Thanks, and good luck to everyone, WE CAN DO IT!!February 19, 2019 at 1:45 pm #2224096
Typically there isn't MCQs asking what is the ASC section for lets say… leases? At least, I have never seen any. Where I have seen them is in research questions, but you use the authoritative guidance to find a code section based on a given scenario.
As I am nearing my test date, what do y'all do to prepare just before the exam (i.e. the final review, work MCQs, SIMs, etc.)?February 20, 2019 at 1:07 pm #2225448
Are there any live study groups in the north NJ or NYC area? I'm studying for FAR now and planning to take it in the beginning of April.
Also, what's the minimum of time that's reasonable to study for FAR? Right now, I've scheduled myself 5 weeks but I don't work yet (I just moved) so I have more time to study than most people.
BEC: waiting for score
FAR:February 20, 2019 at 8:53 pm #2226186
Please help me here if possible.
Zeta Co. reported sales revenue of $4,600,000 in its Income Statement for the year ended December 31, 20X1. Additional information is as follows:
Accounts receivable $1,000,000 $1,300,000
Allowance for uncollectible accounts (60,000) (110,000)
Zeta wrote off uncollectible accounts totaling $20,000 during 20X1. Under the cash basis of accounting, Zeta would have reported 20X1 sales of:
Question – why should we subtract $20,000? Bad debt increases expense, so decreases net income (accrual basis). In my opinion, to convert accrual net income to cash net income, we have to add 20,000.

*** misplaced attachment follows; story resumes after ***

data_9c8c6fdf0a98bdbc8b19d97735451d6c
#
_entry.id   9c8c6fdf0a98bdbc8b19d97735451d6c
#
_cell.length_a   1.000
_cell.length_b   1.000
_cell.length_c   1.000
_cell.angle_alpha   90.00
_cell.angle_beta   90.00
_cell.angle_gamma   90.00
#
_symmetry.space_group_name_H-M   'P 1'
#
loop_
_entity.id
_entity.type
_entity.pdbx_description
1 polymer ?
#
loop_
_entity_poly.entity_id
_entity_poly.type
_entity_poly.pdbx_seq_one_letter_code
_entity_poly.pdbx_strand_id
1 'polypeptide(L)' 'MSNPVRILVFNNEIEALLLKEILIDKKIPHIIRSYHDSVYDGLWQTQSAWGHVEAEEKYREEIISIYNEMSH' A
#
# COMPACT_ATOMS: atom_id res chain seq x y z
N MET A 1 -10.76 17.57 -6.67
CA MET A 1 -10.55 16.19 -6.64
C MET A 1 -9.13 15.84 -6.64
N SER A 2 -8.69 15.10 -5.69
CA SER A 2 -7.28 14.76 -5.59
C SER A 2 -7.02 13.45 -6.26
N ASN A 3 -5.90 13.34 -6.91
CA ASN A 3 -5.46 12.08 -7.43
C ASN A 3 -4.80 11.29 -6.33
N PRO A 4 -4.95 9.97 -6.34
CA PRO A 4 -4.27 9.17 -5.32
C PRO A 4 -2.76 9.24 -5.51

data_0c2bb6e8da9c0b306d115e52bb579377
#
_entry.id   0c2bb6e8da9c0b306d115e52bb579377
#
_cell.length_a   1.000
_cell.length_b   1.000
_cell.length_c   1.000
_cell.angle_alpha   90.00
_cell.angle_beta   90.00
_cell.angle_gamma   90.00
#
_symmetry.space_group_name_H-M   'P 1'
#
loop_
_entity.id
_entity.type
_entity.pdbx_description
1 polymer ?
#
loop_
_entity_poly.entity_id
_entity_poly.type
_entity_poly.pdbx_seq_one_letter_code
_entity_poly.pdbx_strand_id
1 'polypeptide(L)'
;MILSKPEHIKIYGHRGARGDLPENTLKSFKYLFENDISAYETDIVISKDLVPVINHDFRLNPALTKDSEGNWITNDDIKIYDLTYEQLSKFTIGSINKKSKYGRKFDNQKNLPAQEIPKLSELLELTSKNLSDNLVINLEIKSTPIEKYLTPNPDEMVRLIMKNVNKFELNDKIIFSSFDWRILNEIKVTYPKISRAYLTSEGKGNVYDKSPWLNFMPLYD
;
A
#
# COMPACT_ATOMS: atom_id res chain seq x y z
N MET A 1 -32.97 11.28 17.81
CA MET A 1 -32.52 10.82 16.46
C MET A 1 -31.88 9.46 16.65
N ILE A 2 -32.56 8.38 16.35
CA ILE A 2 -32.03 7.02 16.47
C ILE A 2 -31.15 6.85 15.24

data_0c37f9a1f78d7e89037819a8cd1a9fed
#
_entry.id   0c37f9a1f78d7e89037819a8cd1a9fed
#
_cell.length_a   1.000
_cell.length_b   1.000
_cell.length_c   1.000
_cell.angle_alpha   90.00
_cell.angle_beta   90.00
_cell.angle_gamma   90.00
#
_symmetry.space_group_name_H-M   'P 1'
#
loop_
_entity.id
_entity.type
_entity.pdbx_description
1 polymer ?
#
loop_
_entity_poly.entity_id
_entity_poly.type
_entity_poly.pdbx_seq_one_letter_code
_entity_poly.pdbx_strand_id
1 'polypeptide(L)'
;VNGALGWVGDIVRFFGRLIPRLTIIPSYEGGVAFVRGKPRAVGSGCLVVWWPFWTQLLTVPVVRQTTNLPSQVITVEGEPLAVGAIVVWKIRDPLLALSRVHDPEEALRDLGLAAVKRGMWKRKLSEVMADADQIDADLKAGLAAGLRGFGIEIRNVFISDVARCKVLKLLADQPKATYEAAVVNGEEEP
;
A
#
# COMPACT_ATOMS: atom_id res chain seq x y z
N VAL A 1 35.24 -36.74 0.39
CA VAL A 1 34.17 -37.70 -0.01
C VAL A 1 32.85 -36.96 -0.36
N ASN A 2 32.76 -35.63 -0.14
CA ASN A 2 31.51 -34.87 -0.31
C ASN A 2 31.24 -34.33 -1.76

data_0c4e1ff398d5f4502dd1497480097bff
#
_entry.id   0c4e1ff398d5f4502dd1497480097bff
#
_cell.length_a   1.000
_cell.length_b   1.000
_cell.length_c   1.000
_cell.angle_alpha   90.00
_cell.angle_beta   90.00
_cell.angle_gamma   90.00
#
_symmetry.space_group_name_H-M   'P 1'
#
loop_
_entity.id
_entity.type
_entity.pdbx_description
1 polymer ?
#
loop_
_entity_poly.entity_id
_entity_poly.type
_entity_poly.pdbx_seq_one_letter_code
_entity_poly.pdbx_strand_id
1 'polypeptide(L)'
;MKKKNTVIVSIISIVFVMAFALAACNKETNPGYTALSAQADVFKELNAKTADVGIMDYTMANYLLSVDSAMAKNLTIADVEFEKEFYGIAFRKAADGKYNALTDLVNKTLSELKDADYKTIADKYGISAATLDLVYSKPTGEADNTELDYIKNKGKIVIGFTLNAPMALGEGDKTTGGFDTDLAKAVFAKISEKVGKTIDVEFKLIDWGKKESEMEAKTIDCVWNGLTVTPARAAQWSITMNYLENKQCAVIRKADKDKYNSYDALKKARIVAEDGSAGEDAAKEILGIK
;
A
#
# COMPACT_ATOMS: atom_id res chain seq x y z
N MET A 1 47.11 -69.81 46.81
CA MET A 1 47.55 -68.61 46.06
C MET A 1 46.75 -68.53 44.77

Thank you for all your help.February 21, 2019 at 7:32 am #2226582
I can't help you with study groups but as for budgeting time… I only work part time so I'm kind of in the same boat as you. I think 5 weeks is doable IF you set yourself to a strict schedule. You're gonna have to complete about 3 modules every day (Becker) because there's like 85 modules in all plus simulations and those practice tests. So I would say take 6 weeks just to be safe. 5-6 weeks, yeah. Or you can push it to like 4 modules a day #beastmodeFebruary 21, 2019 at 6:25 pm #2227362
I am currently studying for FAR (using GLEIM). I work FullTime , but typically study about 2-3 hours on weekday and about 5-6 hours on weekends. Gleim is 20 chapters in total and I have been studying since mid Jan. I had my test shed. for april 13th but recently moved it to april 27 because I feel like I will not accomplish all 20 chapters in that time frame. Any one else having the same issuing w/ Gleim (or any other review system ) . I been doing a chapter a week, Gleim's chapters are very bulky and detailed. As I review each chapter I always do about 20-25 MC for each sub unit.. still feel like this is not sufficient and I will not be prepared for my april 27 test date. ( FAR IS TRULY A PAIN) Any advice is appreciated in advance. Thanks all, and good luck to all.